Kay Simpson: The Advocate for the Animals

by Mark Friedman  on Monday, Mar. 29, 2010 12:00 am  

Kay Simpson is among the leading defenders of animals in Arkansas.

Simpson, the director of the Humane Society of Pulaski County in Little Rock, has been fighting for the protection of animals for nearly two decades.

Simpson also lobbied for the state's first felony animal cruelty law in 2009, which made aggravated cruelty to dogs, cats or horses a felony.

"The highest point of my life was the day that Gov. [Mike] Beebe signed that bill and put it into law," Simpson, 60, said.

She also is one of three certified animal cruelty investigators in Arkansas.

Since 1994, Simpson has worked in more than 20 counties investigating animal abuse cases and has received more than 80 convictions. "We've not lost a case yet," Simpson said.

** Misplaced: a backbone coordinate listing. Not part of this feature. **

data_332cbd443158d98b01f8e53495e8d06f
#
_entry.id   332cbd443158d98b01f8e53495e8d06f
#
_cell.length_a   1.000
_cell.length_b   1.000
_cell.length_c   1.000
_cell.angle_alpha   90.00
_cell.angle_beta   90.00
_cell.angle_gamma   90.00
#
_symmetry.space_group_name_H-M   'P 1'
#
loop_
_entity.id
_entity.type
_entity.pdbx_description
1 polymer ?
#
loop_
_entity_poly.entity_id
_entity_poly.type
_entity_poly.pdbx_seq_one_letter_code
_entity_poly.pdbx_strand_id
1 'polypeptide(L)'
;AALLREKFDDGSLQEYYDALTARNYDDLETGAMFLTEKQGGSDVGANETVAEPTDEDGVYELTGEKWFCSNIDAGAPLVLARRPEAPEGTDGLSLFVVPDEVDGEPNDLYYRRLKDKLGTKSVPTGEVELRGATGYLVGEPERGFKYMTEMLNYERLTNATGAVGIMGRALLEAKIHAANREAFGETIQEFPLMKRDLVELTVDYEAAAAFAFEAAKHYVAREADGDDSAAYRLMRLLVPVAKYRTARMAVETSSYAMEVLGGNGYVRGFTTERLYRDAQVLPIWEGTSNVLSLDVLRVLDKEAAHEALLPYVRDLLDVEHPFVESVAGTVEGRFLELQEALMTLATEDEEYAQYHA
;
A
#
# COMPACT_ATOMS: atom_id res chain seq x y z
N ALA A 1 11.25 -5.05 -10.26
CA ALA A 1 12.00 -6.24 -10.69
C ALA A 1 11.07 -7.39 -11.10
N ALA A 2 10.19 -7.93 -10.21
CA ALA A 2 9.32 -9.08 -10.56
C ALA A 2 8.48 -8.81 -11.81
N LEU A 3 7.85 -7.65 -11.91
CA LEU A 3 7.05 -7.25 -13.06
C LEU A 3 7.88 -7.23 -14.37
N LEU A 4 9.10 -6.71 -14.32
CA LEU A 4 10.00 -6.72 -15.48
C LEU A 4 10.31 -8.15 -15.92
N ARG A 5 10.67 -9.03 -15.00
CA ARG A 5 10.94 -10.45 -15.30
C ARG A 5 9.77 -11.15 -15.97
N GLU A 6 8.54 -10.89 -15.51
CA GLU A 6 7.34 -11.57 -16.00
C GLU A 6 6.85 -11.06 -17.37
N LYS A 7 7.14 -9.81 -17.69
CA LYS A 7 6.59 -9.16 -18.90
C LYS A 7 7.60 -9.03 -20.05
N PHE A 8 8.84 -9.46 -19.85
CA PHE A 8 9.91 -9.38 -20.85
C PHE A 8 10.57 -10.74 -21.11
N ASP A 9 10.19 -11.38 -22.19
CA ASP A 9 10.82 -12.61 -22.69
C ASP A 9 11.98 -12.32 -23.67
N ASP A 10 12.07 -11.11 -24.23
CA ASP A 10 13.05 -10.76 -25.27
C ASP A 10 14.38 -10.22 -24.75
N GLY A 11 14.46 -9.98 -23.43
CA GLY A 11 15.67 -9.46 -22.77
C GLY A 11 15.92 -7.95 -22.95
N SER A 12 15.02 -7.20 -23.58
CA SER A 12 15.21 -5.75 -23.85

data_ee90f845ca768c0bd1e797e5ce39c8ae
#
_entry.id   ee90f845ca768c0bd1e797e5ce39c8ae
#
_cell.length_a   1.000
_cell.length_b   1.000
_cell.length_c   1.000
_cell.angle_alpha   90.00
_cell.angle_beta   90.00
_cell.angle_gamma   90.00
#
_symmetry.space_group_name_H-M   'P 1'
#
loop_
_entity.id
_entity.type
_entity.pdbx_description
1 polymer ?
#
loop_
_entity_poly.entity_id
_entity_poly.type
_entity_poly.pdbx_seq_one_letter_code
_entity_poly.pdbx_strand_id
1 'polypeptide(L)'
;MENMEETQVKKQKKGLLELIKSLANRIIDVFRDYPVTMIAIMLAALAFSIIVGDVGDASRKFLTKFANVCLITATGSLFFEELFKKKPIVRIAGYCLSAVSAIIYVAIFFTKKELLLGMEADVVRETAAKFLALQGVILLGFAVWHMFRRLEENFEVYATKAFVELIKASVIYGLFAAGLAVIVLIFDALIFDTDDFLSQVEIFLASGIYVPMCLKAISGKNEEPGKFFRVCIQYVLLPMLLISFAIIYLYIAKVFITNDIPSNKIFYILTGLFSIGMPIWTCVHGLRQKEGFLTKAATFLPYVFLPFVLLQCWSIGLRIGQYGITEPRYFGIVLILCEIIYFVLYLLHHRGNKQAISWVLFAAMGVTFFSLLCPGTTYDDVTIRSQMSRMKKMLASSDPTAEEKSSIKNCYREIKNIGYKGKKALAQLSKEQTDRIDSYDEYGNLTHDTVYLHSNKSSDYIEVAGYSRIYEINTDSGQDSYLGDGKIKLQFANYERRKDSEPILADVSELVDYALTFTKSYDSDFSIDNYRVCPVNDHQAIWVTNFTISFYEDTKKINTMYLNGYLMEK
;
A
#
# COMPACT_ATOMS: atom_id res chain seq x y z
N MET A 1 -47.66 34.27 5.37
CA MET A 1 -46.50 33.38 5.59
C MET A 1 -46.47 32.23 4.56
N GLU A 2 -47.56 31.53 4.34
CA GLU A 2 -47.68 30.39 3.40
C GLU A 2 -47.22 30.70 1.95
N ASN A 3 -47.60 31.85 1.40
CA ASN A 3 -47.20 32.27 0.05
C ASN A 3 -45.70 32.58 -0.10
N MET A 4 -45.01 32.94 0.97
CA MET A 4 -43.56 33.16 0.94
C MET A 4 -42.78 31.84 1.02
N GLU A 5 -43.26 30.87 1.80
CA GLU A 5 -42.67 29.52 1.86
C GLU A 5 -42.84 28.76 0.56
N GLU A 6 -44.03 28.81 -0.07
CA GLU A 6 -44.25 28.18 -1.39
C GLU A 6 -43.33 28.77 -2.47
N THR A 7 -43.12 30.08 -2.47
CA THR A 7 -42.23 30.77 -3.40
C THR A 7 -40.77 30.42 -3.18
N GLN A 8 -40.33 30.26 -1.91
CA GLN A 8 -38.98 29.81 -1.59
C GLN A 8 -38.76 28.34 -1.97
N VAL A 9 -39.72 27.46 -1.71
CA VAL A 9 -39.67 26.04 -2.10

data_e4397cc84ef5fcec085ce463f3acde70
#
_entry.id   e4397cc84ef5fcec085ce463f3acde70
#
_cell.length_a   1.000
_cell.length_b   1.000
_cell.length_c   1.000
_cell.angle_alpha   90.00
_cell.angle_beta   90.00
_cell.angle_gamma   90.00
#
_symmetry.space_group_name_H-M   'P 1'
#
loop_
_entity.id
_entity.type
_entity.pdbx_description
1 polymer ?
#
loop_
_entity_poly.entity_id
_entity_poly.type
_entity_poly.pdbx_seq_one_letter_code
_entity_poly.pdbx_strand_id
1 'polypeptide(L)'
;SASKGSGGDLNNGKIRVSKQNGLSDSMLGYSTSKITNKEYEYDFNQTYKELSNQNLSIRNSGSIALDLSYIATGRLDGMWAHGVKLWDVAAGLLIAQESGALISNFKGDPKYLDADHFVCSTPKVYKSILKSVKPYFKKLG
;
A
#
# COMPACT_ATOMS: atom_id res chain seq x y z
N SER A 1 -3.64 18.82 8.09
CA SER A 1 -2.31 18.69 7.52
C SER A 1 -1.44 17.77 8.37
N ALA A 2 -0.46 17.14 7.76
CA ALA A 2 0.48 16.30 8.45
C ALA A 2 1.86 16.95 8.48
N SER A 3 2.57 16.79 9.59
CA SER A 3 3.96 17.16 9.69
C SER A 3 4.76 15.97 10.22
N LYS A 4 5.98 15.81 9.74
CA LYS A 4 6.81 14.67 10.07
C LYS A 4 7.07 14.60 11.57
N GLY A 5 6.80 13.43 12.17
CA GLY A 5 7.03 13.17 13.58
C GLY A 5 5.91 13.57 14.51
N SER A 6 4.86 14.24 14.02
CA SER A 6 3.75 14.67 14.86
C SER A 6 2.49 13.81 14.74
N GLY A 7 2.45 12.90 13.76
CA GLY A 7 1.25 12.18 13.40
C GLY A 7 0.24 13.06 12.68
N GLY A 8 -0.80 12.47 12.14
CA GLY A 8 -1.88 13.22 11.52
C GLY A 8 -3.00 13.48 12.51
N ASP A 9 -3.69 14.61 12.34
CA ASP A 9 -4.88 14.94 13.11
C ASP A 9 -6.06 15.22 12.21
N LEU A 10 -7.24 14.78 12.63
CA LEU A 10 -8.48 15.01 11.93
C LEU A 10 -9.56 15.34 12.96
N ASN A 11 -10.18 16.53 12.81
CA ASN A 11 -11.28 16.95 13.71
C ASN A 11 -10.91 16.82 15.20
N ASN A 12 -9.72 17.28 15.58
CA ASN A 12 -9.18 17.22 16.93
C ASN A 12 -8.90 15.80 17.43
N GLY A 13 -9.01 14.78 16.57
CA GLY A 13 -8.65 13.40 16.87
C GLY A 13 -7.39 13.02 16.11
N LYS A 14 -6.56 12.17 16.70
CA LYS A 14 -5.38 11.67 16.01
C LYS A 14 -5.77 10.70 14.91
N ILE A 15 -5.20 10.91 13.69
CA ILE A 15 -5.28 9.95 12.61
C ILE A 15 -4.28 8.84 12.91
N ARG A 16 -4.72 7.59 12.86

Simpson's love for animals goes back to her childhood. "I know people say that a lot," Simpson said. "But when I was a child, all the way growing up, I've just had a thing for animals."

After being a bartender for more than 20 years, Simpson started working at the Humane Society's shelter cleaning up after the dogs.

Soon she was promoted to the adoption desk, and when the abuse investigator position opened in 1994, Simpson took it. "I just felt like I hit my niche there," she said. "I started doing the animal cruelty [investigations] back then and have been doing it ever since."

After seeing animals starved, beaten or dragged by vehicles, Simpson said, she realized the animal abuse laws weren't strong enough. "It's just beyond any reason" what people will do to animals, she said.

At the time, the worst punishment an animal abuser could receive was a year in jail and a $1,000 fine because purposely injuring an animal was considered only a misdemeanor.

Simpson fought to strengthen the laws and testified before Arkansas legislators. But the laws didn't change. Some farmers and ranchers were opposed to animal cruelty legislation.

 

 

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